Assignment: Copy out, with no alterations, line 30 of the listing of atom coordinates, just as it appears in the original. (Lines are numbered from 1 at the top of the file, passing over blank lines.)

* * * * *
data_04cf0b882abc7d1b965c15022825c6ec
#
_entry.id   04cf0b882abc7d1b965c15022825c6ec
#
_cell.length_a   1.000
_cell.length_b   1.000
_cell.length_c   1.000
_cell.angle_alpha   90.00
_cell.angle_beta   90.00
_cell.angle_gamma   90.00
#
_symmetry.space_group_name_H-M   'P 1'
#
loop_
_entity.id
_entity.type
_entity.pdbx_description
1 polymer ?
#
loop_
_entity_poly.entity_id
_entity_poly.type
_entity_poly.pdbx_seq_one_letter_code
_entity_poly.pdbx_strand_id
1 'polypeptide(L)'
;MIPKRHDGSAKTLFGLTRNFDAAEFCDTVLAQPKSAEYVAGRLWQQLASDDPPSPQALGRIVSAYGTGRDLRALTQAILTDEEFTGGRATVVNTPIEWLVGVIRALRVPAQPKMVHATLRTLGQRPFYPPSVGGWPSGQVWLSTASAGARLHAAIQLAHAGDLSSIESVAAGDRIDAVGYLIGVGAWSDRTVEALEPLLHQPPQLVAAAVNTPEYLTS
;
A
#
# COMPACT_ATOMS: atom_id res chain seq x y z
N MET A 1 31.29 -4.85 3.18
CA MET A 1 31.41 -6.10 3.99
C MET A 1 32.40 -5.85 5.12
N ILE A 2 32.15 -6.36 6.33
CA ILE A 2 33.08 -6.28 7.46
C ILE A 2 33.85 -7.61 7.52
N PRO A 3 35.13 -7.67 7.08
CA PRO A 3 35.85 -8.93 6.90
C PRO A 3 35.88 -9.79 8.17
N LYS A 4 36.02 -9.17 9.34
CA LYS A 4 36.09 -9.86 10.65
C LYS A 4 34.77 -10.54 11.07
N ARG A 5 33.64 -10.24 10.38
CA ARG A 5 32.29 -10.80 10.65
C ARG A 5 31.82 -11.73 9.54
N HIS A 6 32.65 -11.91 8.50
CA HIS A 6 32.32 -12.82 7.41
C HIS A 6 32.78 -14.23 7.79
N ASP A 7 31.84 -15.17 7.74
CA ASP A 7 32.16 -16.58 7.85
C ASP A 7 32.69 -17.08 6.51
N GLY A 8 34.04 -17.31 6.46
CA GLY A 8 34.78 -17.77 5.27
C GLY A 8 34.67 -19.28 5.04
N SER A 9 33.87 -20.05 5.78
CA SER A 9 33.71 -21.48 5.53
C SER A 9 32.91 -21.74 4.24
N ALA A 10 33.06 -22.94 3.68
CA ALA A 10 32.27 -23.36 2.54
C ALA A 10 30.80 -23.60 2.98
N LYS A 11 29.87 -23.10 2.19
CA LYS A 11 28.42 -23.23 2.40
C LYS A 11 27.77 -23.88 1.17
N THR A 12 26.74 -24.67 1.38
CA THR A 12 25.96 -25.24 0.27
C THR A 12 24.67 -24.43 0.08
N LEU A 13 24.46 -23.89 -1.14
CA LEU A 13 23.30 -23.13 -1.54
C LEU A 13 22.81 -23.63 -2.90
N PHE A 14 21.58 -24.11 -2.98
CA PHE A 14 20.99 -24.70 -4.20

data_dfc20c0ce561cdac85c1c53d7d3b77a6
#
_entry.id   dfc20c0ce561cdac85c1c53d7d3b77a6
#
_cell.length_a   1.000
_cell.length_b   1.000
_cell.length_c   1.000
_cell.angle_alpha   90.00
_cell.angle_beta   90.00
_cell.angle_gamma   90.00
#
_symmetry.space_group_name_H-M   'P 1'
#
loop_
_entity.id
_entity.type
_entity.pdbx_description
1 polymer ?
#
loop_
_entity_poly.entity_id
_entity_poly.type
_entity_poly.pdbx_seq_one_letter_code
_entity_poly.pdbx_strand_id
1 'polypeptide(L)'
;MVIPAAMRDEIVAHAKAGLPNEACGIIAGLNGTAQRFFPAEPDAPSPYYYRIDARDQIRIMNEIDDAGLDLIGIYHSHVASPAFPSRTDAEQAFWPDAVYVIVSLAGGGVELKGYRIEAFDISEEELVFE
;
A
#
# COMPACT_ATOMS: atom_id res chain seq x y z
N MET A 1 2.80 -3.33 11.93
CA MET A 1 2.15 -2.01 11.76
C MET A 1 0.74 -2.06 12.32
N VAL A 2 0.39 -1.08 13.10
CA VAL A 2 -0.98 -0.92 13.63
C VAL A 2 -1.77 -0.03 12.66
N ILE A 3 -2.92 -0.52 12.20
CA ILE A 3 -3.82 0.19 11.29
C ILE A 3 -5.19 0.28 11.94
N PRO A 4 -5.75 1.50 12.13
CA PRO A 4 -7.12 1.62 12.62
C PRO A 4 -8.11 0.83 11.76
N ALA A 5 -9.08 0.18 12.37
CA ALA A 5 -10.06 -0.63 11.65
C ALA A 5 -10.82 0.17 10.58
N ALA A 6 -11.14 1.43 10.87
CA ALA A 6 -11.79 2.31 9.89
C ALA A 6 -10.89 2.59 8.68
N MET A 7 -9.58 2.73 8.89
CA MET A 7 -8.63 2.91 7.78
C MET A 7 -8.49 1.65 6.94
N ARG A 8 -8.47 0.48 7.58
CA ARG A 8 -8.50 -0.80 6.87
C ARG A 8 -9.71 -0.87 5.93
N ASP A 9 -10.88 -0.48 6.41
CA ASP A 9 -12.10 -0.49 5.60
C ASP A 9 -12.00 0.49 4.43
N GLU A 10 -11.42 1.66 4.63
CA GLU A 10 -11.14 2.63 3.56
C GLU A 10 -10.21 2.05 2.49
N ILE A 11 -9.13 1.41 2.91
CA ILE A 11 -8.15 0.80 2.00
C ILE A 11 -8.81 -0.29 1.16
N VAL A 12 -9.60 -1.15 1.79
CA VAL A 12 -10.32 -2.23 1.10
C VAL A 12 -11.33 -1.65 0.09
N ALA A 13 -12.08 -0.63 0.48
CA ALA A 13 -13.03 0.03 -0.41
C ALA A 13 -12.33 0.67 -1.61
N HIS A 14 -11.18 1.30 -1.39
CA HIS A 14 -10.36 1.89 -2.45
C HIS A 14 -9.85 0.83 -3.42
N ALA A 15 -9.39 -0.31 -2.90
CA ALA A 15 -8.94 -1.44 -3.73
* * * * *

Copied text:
# COMPACT_ATOMS: atom_id res chain seq x y z